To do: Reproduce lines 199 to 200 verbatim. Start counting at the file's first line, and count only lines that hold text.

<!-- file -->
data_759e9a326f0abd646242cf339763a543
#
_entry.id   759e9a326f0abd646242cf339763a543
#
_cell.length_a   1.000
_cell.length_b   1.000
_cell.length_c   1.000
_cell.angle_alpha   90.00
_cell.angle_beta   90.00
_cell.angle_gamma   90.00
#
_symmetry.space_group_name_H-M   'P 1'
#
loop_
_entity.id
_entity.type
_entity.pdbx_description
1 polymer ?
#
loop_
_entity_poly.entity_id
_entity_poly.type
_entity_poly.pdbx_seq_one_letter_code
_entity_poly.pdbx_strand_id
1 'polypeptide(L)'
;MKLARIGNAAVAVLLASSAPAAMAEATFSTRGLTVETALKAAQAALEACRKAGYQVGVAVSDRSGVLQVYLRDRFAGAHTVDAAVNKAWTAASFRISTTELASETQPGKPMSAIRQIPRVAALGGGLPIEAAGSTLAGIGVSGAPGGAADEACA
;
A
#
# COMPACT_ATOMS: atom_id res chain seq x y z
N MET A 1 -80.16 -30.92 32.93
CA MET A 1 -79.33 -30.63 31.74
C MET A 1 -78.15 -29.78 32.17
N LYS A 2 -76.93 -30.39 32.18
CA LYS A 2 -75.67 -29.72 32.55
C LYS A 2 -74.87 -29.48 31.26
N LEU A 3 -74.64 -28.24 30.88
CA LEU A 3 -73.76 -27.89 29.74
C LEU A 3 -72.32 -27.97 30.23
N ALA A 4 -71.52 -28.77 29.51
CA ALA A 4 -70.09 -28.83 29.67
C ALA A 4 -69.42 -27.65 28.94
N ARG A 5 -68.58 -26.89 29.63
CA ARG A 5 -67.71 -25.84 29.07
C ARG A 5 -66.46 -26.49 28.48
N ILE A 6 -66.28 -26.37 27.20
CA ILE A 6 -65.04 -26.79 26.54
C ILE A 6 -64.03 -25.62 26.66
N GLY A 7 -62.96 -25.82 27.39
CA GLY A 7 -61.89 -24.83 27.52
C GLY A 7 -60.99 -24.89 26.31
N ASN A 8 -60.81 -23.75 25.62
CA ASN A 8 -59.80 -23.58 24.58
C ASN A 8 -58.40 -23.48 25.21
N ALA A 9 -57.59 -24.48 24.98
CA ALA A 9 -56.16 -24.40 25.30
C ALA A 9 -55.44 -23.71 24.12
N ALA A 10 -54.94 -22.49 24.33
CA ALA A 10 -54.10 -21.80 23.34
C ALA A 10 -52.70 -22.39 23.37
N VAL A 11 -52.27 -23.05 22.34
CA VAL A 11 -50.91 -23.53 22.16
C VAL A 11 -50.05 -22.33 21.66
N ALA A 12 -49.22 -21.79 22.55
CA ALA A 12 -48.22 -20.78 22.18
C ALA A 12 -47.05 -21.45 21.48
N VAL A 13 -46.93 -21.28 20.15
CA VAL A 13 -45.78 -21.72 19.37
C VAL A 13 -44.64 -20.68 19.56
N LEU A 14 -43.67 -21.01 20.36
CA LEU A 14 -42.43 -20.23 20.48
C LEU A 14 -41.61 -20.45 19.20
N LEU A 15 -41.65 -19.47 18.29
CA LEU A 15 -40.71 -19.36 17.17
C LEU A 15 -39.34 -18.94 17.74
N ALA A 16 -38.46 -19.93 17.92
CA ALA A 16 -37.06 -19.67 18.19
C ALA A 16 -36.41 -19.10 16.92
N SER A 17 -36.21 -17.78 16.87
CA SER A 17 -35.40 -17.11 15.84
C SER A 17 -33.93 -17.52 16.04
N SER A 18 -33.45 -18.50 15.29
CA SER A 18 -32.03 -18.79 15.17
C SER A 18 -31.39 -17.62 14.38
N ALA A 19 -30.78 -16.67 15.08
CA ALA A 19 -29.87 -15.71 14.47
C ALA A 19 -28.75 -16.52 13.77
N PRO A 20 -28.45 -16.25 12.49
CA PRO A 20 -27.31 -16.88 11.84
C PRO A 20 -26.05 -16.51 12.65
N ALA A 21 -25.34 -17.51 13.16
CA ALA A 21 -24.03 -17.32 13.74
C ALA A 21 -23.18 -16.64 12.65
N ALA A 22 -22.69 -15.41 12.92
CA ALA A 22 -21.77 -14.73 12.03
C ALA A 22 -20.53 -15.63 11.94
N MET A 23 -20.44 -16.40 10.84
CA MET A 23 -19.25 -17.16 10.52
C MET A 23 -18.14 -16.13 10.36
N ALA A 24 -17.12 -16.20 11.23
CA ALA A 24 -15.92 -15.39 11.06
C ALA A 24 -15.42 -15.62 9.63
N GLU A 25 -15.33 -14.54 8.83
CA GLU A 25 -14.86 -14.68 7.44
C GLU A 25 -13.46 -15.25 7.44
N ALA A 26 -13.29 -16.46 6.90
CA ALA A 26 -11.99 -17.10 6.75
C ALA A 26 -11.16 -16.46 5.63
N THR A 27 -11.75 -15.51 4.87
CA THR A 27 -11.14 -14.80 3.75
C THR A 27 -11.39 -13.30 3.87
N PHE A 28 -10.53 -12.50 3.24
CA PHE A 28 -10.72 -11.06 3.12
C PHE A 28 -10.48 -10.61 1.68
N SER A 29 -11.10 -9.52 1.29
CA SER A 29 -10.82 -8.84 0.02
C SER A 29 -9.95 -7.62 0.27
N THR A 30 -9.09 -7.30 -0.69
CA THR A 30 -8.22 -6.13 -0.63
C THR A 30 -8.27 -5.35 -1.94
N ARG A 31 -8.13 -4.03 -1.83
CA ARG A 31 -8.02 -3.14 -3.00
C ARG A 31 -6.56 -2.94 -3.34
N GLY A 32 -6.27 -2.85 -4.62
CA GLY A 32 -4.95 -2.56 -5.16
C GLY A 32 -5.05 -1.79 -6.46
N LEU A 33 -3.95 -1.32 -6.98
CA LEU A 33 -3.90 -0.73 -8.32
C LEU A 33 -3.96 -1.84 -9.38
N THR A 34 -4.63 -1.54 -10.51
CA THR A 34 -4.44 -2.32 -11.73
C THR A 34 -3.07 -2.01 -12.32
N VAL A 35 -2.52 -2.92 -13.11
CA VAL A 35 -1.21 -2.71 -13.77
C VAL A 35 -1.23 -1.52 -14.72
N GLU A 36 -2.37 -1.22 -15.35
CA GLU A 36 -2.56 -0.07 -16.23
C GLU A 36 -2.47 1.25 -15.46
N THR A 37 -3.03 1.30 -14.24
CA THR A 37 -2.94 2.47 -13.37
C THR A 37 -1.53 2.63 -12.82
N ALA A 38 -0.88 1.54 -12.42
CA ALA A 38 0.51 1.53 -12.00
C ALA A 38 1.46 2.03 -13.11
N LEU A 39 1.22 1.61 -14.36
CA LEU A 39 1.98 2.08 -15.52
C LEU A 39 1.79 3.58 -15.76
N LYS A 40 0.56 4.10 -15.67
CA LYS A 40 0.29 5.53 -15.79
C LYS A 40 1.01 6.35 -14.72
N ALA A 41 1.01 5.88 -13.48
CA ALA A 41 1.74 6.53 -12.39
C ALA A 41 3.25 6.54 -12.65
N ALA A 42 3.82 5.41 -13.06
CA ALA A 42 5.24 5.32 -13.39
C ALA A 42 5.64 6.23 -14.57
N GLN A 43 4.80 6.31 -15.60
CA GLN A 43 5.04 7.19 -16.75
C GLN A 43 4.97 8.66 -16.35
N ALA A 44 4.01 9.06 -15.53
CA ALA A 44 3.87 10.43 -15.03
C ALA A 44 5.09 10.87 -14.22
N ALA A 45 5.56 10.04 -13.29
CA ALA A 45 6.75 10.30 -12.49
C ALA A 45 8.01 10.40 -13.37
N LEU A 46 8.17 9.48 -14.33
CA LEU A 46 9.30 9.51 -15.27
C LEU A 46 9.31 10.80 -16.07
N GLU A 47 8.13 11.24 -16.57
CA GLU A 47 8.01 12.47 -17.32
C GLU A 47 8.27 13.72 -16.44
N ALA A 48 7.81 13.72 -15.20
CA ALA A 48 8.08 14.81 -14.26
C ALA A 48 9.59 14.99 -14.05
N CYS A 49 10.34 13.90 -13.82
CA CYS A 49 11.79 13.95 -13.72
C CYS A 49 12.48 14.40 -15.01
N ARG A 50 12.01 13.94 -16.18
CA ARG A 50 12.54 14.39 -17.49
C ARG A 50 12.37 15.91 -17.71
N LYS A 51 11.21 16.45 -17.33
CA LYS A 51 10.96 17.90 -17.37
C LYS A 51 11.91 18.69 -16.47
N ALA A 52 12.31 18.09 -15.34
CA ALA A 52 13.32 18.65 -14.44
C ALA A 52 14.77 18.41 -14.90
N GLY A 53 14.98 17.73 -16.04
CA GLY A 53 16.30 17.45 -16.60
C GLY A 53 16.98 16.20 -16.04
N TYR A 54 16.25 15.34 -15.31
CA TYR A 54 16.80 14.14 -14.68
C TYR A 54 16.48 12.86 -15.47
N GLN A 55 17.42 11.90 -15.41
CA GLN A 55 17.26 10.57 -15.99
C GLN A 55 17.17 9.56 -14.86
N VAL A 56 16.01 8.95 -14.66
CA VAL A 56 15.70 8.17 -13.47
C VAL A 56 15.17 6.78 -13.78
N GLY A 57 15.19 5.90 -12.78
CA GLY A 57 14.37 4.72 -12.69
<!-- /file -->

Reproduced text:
N GLY A 57 15.19 5.90 -12.78
CA GLY A 57 14.37 4.72 -12.69